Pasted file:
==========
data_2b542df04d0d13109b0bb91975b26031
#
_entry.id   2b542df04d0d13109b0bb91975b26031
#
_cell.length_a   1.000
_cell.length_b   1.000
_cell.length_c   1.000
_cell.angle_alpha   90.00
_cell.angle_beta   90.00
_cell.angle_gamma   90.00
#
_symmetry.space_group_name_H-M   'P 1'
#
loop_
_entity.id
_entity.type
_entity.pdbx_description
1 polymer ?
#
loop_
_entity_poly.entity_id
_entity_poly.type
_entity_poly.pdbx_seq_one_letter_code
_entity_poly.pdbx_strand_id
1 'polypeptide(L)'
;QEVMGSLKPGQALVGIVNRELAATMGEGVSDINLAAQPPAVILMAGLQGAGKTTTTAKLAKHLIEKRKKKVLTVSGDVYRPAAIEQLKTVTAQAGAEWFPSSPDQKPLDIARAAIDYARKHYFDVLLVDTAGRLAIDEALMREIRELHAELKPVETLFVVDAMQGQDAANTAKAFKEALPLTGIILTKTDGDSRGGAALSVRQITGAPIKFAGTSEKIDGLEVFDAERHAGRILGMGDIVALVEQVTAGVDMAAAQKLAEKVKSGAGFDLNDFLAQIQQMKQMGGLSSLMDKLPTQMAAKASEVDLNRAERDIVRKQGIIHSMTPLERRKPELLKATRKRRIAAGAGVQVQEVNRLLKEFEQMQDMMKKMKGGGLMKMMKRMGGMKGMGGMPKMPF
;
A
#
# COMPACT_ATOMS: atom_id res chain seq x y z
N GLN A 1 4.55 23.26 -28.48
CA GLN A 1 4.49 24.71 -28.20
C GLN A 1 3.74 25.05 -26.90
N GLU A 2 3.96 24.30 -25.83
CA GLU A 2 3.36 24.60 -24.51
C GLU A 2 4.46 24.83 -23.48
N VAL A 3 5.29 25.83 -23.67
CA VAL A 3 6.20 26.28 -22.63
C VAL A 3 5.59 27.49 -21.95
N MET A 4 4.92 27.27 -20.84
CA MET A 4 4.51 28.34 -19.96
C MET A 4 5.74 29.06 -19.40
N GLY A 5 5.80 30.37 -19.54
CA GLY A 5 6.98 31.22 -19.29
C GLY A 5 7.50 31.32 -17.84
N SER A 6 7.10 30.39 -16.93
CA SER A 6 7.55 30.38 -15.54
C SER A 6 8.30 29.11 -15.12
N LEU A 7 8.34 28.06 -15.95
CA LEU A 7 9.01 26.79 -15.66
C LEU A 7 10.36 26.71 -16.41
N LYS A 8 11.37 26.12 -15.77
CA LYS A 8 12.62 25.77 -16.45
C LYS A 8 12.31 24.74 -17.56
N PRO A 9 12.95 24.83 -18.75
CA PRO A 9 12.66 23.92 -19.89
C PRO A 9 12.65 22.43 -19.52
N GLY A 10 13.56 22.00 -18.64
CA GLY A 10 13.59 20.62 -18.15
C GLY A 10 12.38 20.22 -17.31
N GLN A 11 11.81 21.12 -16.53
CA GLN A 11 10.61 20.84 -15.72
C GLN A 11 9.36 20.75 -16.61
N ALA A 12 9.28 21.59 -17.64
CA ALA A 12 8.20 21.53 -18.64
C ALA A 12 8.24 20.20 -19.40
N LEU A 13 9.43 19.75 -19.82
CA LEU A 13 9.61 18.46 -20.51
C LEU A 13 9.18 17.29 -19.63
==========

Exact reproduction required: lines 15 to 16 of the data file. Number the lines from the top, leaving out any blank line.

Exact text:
_entity.id
_entity.type